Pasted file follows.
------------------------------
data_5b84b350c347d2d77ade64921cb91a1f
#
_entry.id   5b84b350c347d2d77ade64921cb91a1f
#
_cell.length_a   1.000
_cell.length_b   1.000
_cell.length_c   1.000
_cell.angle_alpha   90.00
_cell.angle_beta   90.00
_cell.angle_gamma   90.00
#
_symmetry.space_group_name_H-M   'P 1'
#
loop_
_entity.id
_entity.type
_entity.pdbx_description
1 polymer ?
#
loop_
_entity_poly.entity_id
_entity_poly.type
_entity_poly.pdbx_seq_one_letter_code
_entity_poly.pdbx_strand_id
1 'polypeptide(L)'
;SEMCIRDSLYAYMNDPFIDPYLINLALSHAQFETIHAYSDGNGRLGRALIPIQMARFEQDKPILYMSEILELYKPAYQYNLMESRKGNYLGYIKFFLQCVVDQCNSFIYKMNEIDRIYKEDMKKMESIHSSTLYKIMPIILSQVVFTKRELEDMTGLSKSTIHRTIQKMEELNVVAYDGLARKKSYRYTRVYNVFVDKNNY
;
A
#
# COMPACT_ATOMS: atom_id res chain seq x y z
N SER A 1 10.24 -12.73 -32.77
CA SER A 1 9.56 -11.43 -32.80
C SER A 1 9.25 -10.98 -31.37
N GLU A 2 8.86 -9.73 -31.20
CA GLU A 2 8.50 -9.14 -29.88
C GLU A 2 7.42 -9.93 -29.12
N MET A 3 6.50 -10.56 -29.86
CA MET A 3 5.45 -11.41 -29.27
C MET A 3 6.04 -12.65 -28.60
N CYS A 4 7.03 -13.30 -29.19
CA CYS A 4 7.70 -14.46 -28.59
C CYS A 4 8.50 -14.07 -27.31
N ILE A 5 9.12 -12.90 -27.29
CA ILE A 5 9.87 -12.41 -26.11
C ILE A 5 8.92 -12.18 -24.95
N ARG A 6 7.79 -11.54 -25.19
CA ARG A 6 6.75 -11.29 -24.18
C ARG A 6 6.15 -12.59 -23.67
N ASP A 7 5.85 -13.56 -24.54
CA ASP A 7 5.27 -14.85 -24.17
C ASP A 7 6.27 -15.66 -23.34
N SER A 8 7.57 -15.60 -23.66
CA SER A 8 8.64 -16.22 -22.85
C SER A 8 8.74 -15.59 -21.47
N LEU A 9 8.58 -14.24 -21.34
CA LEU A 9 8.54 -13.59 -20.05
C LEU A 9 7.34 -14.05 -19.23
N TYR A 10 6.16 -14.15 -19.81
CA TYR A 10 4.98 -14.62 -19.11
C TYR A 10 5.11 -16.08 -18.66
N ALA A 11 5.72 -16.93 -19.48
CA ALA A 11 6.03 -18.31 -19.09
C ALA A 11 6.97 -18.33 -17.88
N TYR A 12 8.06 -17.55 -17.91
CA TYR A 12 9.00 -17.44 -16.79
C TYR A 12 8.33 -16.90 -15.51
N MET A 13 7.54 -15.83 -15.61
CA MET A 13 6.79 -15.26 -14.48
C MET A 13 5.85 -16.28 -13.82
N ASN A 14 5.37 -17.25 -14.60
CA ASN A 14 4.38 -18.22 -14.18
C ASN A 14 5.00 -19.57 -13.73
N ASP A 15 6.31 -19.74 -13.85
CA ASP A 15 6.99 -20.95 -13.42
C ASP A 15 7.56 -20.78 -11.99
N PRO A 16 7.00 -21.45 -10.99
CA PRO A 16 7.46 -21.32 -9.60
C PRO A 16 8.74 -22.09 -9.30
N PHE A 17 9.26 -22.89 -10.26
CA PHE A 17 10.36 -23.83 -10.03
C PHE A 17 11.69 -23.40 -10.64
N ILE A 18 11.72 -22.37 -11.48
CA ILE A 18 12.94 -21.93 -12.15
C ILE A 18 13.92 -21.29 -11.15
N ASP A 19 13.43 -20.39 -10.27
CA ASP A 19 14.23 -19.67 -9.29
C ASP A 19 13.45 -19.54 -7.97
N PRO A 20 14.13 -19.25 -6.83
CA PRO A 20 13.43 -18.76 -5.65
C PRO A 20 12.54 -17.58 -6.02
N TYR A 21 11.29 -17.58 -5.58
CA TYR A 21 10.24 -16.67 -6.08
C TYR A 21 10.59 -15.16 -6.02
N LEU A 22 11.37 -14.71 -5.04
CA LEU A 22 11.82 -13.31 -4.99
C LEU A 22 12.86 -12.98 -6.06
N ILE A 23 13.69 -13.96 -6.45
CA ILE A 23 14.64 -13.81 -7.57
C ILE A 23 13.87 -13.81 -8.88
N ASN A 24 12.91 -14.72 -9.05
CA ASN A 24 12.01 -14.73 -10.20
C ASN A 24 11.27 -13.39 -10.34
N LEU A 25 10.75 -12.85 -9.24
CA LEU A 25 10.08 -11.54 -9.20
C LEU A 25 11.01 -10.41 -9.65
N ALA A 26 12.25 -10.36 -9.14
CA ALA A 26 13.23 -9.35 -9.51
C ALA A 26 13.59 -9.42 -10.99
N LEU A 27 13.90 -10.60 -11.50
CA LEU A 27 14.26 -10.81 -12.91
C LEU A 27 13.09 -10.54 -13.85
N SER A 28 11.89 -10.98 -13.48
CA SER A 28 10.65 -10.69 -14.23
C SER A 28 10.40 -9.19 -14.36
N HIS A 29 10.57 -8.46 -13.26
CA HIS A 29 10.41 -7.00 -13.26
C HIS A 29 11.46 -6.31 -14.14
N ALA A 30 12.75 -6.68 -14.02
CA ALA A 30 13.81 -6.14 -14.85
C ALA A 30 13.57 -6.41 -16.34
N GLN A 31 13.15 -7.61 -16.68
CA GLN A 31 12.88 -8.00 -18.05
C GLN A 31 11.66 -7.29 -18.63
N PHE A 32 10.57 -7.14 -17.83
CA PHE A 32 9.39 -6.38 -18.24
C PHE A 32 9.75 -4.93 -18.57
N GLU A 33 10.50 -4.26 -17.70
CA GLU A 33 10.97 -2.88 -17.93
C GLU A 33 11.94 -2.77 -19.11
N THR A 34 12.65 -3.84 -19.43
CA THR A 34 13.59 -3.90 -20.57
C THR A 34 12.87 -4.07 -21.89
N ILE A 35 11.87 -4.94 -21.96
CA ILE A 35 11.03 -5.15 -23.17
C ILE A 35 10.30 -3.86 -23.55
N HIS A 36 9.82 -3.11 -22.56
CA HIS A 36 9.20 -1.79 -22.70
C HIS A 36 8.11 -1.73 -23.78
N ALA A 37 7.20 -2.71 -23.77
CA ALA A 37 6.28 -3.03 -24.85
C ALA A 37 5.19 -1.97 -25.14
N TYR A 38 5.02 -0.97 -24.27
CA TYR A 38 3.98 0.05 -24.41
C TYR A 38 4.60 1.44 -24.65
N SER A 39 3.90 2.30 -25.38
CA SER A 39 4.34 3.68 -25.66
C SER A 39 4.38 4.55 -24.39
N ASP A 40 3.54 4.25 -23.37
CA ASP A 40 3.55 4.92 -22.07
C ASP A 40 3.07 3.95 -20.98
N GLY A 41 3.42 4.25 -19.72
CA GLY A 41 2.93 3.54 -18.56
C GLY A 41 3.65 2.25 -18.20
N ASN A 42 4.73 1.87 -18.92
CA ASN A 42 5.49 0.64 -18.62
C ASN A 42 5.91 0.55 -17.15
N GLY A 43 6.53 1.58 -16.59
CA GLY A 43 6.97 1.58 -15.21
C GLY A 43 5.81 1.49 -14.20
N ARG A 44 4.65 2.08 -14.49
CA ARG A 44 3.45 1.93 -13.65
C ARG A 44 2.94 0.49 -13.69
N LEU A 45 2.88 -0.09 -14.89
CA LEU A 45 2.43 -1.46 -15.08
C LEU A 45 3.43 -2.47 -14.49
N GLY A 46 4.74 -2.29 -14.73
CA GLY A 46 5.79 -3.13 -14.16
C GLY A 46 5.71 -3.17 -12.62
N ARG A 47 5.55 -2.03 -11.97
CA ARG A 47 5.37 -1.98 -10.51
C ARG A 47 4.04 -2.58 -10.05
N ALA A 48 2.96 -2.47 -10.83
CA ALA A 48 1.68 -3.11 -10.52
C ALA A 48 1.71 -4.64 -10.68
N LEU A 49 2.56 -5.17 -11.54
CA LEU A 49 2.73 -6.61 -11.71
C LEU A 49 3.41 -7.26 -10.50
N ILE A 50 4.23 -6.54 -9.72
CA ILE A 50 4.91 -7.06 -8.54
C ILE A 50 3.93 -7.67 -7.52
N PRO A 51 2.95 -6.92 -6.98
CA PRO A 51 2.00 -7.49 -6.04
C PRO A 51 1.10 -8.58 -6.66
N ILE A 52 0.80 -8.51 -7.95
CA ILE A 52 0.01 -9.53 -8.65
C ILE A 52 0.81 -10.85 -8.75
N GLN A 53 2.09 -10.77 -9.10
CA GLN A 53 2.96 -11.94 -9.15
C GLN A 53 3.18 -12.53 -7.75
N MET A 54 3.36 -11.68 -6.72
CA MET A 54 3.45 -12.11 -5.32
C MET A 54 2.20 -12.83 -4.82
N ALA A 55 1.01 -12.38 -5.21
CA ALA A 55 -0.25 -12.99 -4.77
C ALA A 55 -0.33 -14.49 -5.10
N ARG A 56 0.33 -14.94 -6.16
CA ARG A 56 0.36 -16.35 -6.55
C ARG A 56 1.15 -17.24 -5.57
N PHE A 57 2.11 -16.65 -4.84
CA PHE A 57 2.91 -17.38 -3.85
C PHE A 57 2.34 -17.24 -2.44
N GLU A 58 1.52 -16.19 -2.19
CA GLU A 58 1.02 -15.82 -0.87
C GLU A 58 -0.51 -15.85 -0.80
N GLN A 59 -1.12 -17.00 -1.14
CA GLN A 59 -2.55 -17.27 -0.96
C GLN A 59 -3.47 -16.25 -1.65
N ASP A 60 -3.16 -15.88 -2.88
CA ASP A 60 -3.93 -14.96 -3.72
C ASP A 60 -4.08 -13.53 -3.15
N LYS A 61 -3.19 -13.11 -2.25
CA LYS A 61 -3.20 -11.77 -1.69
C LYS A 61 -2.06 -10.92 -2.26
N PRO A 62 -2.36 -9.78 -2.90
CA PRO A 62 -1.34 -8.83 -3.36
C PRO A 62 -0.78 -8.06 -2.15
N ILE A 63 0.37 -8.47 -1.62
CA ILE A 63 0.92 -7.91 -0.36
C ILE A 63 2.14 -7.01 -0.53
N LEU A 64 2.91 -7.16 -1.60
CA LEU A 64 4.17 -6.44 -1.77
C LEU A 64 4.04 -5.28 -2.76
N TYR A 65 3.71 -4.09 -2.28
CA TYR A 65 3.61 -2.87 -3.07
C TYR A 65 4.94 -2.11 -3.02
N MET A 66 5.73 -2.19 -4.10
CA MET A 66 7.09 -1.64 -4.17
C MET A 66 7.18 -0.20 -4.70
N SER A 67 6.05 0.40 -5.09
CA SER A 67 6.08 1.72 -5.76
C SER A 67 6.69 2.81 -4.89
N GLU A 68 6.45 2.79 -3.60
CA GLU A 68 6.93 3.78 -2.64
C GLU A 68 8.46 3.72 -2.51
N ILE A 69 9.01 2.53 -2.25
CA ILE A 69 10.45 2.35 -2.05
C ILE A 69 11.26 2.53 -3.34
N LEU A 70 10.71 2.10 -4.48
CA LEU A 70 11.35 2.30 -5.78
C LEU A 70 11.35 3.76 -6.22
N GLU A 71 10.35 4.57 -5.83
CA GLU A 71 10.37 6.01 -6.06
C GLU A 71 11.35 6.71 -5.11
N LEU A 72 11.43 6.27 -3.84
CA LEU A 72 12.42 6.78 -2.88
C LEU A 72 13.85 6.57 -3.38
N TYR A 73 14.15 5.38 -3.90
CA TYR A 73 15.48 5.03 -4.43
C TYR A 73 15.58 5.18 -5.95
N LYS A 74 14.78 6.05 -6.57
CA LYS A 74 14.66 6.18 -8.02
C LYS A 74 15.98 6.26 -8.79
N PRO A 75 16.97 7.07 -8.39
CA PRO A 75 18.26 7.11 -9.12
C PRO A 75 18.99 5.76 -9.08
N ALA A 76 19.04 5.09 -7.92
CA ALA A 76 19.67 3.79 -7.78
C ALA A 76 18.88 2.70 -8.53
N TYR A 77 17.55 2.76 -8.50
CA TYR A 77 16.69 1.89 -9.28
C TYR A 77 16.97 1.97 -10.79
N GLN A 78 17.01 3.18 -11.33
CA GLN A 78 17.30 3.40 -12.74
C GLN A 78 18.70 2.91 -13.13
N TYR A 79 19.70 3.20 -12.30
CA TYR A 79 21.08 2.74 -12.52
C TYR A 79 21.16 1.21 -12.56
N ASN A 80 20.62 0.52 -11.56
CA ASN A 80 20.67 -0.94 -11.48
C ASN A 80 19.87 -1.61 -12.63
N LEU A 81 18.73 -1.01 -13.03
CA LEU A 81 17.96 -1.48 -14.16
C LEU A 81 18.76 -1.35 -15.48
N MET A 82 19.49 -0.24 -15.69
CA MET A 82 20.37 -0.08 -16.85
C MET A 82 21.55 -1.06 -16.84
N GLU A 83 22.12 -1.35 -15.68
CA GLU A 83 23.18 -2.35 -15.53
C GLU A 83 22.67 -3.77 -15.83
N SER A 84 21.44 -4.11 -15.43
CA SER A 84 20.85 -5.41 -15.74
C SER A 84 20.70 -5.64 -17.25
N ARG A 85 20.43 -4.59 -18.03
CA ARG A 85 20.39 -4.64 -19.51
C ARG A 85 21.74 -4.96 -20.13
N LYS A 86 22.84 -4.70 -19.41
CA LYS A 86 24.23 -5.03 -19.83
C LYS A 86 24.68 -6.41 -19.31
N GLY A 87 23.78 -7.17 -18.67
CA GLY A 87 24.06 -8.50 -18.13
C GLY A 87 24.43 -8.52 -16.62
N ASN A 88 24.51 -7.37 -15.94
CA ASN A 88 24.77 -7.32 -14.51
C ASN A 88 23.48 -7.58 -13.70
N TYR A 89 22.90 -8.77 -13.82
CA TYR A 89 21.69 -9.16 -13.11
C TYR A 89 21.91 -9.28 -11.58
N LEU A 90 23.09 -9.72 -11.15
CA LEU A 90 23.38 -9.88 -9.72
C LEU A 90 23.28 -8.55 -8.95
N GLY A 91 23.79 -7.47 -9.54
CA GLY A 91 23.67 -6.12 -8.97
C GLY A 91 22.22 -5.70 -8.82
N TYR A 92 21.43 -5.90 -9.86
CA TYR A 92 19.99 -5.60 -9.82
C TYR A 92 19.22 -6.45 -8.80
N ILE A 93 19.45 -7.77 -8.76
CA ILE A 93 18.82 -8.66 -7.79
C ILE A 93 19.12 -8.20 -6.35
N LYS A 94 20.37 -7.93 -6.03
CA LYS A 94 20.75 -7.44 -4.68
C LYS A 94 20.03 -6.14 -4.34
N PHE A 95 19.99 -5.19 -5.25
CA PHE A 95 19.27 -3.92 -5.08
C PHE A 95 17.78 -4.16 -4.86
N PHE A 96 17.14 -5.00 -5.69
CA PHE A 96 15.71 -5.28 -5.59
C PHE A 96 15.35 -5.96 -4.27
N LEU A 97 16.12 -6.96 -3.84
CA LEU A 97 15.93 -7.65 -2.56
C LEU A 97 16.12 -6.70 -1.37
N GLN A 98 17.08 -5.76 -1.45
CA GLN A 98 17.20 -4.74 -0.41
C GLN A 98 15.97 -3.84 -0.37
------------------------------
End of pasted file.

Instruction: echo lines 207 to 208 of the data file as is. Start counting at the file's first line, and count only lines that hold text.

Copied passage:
C GLN A 59 -3.47 -16.25 -1.65
N ASP A 60 -3.16 -15.88 -2.88